Values in European Folktales
This pilot focuses on the study of folktales and the values they transfer. Folktales’ enduring appeal is intrinsically linked to the power of storytelling from time immemorial. Narratives are central to the construction of the self, embodied with memories, emotions, appetites and culture-based values. It is through shared, transmitted stories that we build social identities, judge right from wrong, place value on varied phenomena, and feel motivated to act according to collective beliefs.
Folktales’ motifs are timeless and fairly universal, comprising dichotomies such as good/evil, right/wrong, punishment/reward, moral/immoral, trust/distrust, male/female, etc. As Jesse Graham and Jonathan Haidt note, “people love stories. Cultures rely on stories to socialize their children, and narrative thinking has been called one of two basic forms of human cognition. Successful stories–the ones that get transmitted–are those that fit well with the human mind, particularly by eliciting strong emotions”. Albeit fictitious, folktales are important simulations of reality. The impact of such discernment goes beyond academia and can contribute to a greater sense of societal wellbeing.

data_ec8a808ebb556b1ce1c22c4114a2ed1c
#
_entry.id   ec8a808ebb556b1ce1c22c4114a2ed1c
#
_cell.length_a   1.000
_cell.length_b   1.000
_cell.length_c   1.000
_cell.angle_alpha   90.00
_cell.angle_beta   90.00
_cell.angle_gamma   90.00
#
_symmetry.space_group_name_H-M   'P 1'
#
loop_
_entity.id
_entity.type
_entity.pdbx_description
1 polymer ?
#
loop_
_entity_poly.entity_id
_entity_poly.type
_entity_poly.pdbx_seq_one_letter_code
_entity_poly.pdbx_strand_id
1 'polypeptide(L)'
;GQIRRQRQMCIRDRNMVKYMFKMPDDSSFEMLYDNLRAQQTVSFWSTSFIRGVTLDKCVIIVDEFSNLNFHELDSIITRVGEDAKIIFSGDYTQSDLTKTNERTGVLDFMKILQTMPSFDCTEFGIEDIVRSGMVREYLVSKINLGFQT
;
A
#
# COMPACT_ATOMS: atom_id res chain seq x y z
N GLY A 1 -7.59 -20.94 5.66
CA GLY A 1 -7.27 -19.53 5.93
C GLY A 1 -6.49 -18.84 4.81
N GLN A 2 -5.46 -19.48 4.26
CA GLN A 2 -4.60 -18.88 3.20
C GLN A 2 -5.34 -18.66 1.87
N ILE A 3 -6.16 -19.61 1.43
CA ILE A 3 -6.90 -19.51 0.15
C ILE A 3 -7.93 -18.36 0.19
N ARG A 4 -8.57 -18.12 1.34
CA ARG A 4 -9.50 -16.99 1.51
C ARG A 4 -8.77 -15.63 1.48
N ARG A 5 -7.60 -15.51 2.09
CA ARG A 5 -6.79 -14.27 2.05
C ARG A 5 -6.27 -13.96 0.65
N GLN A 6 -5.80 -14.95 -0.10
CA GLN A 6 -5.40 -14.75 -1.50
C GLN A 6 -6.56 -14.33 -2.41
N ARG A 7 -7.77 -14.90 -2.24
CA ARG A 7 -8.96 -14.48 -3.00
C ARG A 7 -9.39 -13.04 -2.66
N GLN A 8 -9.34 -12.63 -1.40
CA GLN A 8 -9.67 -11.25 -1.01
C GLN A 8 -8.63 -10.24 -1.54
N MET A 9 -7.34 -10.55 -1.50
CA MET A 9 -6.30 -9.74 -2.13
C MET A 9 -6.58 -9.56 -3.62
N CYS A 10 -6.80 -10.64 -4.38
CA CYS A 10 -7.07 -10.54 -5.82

The extraordinary variability of tales makes them ideal case studies for cross-cultural comparisons on social dynamics, including cooperation, competition, or decision making. We seek to demonstrate how folktales represent a valuable yet often neglected repository of information for studies about human nature, wellbeing and social dynamics through a cross cultural perspective.